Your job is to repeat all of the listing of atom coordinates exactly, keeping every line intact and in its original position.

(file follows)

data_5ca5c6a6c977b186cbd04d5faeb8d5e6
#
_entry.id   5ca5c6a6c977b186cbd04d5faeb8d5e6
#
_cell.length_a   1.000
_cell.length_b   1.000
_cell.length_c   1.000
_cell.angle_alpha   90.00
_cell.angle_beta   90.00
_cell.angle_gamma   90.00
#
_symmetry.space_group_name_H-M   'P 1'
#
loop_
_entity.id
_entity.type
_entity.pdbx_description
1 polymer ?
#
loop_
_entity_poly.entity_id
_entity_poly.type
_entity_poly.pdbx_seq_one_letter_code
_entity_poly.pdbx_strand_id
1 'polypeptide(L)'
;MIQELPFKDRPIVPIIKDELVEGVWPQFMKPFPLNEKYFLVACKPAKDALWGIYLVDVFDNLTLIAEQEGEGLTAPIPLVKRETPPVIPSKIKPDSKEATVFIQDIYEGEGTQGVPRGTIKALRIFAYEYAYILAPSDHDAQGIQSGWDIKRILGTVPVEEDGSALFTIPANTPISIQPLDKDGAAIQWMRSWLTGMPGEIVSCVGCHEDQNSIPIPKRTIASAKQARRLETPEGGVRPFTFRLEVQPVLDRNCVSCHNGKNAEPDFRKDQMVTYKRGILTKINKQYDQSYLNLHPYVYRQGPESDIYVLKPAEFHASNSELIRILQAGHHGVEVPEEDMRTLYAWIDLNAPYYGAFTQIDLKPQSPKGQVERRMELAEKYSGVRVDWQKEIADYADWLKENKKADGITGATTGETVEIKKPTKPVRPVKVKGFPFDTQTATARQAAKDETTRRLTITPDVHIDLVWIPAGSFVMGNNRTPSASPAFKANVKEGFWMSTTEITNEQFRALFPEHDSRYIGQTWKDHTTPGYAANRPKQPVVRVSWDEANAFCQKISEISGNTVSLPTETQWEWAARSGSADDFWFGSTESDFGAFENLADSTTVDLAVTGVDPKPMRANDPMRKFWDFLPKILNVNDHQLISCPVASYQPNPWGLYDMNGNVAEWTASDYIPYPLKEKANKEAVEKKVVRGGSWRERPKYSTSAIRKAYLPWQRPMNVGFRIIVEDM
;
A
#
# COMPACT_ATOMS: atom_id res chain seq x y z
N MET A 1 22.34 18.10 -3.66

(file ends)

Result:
data_5ca5c6a6c977b186cbd04d5faeb8d5e6
#
_entry.id   5ca5c6a6c977b186cbd04d5faeb8d5e6
#
_cell.length_a   1.000
_cell.length_b   1.000
_cell.length_c   1.000
_cell.angle_alpha   90.00
_cell.angle_beta   90.00
_cell.angle_gamma   90.00
#
_symmetry.space_group_name_H-M   'P 1'
#
loop_
_entity.id
_entity.type
_entity.pdbx_description
1 polymer ?
#
loop_
_entity_poly.entity_id
_entity_poly.type
_entity_poly.pdbx_seq_one_letter_code
_entity_poly.pdbx_strand_id
1 'polypeptide(L)'
;MIQELPFKDRPIVPIIKDELVEGVWPQFMKPFPLNEKYFLVACKPAKDALWGIYLVDVFDNLTLIAEQEGEGLTAPIPLVKRETPPVIPSKIKPDSKEATVFIQDIYEGEGTQGVPRGTIKALRIFAYEYAYILAPSDHDAQGIQSGWDIKRILGTVPVEEDGSALFTIPANTPISIQPLDKDGAAIQWMRSWLTGMPGEIVSCVGCHEDQNSIPIPKRTIASAKQARRLETPEGGVRPFTFRLEVQPVLDRNCVSCHNGKNAEPDFRKDQMVTYKRGILTKINKQYDQSYLNLHPYVYRQGPESDIYVLKPAEFHASNSELIRILQAGHHGVEVPEEDMRTLYAWIDLNAPYYGAFTQIDLKPQSPKGQVERRMELAEKYSGVRVDWQKEIADYADWLKENKKADGITGATTGETVEIKKPTKPVRPVKVKGFPFDTQTATARQAAKDETTRRLTITPDVHIDLVWIPAGSFVMGNNRTPSASPAFKANVKEGFWMSTTEITNEQFRALFPEHDSRYIGQTWKDHTTPGYAANRPKQPVVRVSWDEANAFCQKISEISGNTVSLPTETQWEWAARSGSADDFWFGSTESDFGAFENLADSTTVDLAVTGVDPKPMRANDPMRKFWDFLPKILNVNDHQLISCPVASYQPNPWGLYDMNGNVAEWTASDYIPYPLKEKANKEAVEKKVVRGGSWRERPKYSTSAIRKAYLPWQRPMNVGFRIIVEDM
;
A
#
# COMPACT_ATOMS: atom_id res chain seq x y z
N MET A 1 22.34 18.10 -3.66